Recognizing the importance of public participation in the SIP process, the Agency in this RFI is asking the public to identify standards that are in need of revision or removal, and to explain how such action will reduce regulatory burden while maintaining or increasing the protection afforded to employees. While commenters may recommend extensive revisions to, or major reorganizations of, OSHA standards, recommendations that require large-scale revisions to standards are not appropriate for this rulemaking. The Agency will determine whether such large-scale revisions are appropriate for a separate, future rulemaking. In addition, while SIP-IV will focus primarily on construction standards, the Agency will consider recommendations for improvements to non-construction standards.

II. Request for Information, Data, and Comments

OSHA requests assistance from the public in identifying standards that are potential candidates for SIP-IV rulemaking. As stated above, the Agency is targeting primarily construction standards that are confusing or outdated, or that duplicate, or are inconsistent with, other OSHA standards or the standards issued by other agencies. The Agency is seeking recommendations on how to revise or remove those standards while maintaining or enhancing employee protection. To assist in the identification process, listed below under different objectives of the SIP-IV rulemaking (e.g., “Eliminate Unnecessary Paperwork”) are specific examples from prior rulemakings, along with candidate standards currently under consideration for this rulemaking.

A. Eliminate Unnecessary Paperwork

1.Examples from prior SIP rulemakings.SIP-III removed the duty of employers to transfer employee exposure and medical records to the National Institute for Occupational Safety and Health (NIOSH) when an employer ceased doing business and left no successor, when the required period for retaining the records expired, or when the employer terminated a worker's employment. While the original purpose of this requirement was to provide NIOSH with useful research information, NIOSH determined that it could not use these records for that purpose. SIP-III also removed the requirement to certify personal protective equipment (PPE) training. OSHA concluded that it could obtain the PPE training information using other means, thereby making this requirement unnecessary; removing the requirement reduced substantially the paperwork burden on employers.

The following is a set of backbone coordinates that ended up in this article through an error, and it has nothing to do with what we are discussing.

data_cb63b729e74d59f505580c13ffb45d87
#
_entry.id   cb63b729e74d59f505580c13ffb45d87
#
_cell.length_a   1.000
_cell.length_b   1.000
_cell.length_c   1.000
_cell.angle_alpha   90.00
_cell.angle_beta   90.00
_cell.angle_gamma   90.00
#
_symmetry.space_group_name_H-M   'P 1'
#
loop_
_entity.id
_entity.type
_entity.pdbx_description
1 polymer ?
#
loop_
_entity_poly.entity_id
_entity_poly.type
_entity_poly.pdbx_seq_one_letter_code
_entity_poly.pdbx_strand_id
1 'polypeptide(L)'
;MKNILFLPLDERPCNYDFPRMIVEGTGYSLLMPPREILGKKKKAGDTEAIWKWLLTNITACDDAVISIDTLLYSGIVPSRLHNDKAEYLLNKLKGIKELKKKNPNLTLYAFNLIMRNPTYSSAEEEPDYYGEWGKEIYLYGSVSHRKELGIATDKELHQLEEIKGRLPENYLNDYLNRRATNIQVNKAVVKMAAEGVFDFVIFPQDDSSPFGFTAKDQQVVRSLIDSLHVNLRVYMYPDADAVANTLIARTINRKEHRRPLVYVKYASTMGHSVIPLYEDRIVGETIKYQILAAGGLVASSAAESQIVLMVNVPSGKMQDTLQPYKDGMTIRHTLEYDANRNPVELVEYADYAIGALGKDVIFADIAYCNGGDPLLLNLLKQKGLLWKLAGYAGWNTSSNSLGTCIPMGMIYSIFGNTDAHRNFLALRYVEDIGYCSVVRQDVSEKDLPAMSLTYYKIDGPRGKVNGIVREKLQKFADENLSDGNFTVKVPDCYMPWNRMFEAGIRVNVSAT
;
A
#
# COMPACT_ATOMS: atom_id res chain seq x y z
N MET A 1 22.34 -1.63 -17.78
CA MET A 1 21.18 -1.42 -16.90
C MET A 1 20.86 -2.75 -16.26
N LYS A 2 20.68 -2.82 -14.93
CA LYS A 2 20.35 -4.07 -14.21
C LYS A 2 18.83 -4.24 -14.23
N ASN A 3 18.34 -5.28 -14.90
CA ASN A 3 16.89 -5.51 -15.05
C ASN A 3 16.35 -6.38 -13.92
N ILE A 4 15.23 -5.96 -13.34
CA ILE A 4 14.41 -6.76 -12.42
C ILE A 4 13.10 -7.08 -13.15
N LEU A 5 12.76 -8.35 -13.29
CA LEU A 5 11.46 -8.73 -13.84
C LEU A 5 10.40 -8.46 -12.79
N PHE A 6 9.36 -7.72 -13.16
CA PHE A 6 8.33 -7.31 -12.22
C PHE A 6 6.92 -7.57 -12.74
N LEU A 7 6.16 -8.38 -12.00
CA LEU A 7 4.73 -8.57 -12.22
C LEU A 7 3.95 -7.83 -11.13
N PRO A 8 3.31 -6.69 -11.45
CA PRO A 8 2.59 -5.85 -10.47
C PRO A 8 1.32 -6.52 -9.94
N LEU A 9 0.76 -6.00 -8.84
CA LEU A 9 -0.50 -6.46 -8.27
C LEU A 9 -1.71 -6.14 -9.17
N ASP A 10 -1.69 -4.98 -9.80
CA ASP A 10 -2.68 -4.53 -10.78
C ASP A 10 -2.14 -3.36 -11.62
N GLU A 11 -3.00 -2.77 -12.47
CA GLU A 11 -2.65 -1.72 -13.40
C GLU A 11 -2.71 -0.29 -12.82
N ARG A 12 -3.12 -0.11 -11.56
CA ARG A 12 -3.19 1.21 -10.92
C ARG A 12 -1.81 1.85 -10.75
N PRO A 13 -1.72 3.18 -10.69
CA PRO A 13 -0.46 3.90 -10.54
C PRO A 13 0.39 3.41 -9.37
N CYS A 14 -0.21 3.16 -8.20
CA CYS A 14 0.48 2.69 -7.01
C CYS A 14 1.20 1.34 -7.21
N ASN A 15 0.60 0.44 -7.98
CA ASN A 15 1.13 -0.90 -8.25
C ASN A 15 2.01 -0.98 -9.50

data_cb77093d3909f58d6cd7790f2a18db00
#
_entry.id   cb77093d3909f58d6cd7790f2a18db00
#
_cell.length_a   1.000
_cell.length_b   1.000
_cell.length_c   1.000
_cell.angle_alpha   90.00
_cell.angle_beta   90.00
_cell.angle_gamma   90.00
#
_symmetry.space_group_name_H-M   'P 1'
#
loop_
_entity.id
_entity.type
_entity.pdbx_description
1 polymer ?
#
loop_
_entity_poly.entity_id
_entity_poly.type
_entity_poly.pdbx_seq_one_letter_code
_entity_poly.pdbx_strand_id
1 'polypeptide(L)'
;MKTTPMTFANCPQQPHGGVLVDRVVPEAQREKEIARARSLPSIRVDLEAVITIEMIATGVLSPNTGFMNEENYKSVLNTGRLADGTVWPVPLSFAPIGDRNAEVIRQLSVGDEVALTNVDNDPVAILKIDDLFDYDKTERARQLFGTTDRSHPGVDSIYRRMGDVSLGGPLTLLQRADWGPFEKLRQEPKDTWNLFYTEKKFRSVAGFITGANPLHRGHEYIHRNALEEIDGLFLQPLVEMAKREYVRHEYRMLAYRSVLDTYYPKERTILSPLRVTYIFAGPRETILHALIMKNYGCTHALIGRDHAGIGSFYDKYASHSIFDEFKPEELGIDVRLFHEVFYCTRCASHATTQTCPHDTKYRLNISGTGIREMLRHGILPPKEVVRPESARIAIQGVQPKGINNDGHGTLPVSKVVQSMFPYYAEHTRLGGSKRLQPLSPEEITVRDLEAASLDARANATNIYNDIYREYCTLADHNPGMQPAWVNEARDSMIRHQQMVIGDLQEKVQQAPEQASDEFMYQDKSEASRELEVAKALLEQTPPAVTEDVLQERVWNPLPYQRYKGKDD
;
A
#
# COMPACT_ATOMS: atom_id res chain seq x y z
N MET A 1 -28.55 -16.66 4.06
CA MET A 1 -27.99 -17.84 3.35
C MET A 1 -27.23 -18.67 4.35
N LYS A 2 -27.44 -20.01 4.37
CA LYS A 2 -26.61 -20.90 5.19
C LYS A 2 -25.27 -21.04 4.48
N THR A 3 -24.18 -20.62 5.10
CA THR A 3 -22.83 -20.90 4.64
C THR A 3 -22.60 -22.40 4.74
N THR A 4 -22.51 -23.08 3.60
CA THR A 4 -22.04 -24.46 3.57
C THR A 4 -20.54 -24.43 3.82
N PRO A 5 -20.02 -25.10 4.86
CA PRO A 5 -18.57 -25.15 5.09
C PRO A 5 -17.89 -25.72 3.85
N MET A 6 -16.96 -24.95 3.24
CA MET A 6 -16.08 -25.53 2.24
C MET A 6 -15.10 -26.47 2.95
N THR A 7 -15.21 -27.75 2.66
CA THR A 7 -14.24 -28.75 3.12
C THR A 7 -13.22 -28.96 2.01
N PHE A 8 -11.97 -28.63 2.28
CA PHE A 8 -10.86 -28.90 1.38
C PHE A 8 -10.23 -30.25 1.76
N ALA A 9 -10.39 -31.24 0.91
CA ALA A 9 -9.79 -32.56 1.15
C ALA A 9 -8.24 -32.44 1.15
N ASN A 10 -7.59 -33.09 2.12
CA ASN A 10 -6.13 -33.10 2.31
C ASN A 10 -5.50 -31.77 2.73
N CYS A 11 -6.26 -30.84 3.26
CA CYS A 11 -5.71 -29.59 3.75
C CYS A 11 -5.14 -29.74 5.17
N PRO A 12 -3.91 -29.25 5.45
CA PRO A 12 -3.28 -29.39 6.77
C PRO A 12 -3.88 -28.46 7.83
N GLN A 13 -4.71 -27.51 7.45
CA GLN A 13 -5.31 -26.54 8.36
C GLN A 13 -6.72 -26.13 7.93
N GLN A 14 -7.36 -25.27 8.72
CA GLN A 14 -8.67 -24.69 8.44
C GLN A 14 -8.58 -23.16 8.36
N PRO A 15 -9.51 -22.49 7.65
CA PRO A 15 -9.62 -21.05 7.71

2.Example of an existing standard currently under review for possible inclusion in the SIP-IV rulemaking.To eliminate unnecessary paperwork among construction employers, OSHA is considering eliminating the requirement for a written certification of employee training in § 1926.503(b) of the construction Fall Protection standard (29 CFR part 1926, subpart M). The underlying training requirement would still apply, but employers would no longer have to prepare written certifications of the training.

B. Clarify Employer Duties and Eliminate Unnecessary Employer Duties

1.Examples from prior SIP rulemakings.In SIP-III, OSHA clarified employer duties by redefining the meaning of the term “potable water,” and revised the title of 29 CFR part 1910, subpart E, from “Means of Egress” to “Exit Routes and Emergency Planning” for greater clarity and ease of comprehension by affected employers and employees. To eliminate unnecessary employer duties, SIP-I reduced the frequency of medical examinations and tests required in OSHA's Inorganic Arsenic and Coke Oven Emissions standards at 29 CFR 1910.1018 and .1029, respectively.

2.Example of an existing standard currently under review for possible inclusion in the SIP-IV rulemaking.To clarify employer duties, OSHA is considering a revision to the Motor Vehicle, Mechanized Equipment, and Marine Operations standard for construction (29 CFR part 1926, subpart O) that would explain that § 1926.601 (and not § 1926.602) covers vehicles that operate within an off-highway jobsite, while § 1926.602 (and not § 1926.601) covers “off-highway trucks.”4 A number of construction employers have complained to OSHA that the existinglanguage of these standards is confusing.

4The term “off-highway trucks” refers to trucks designed for moving materials in areas other than public roads, e.g., very large dump trucks that are too large to operate on most roads.

C. Update Standards and Eliminate Inconsistencies or Duplication Between Standards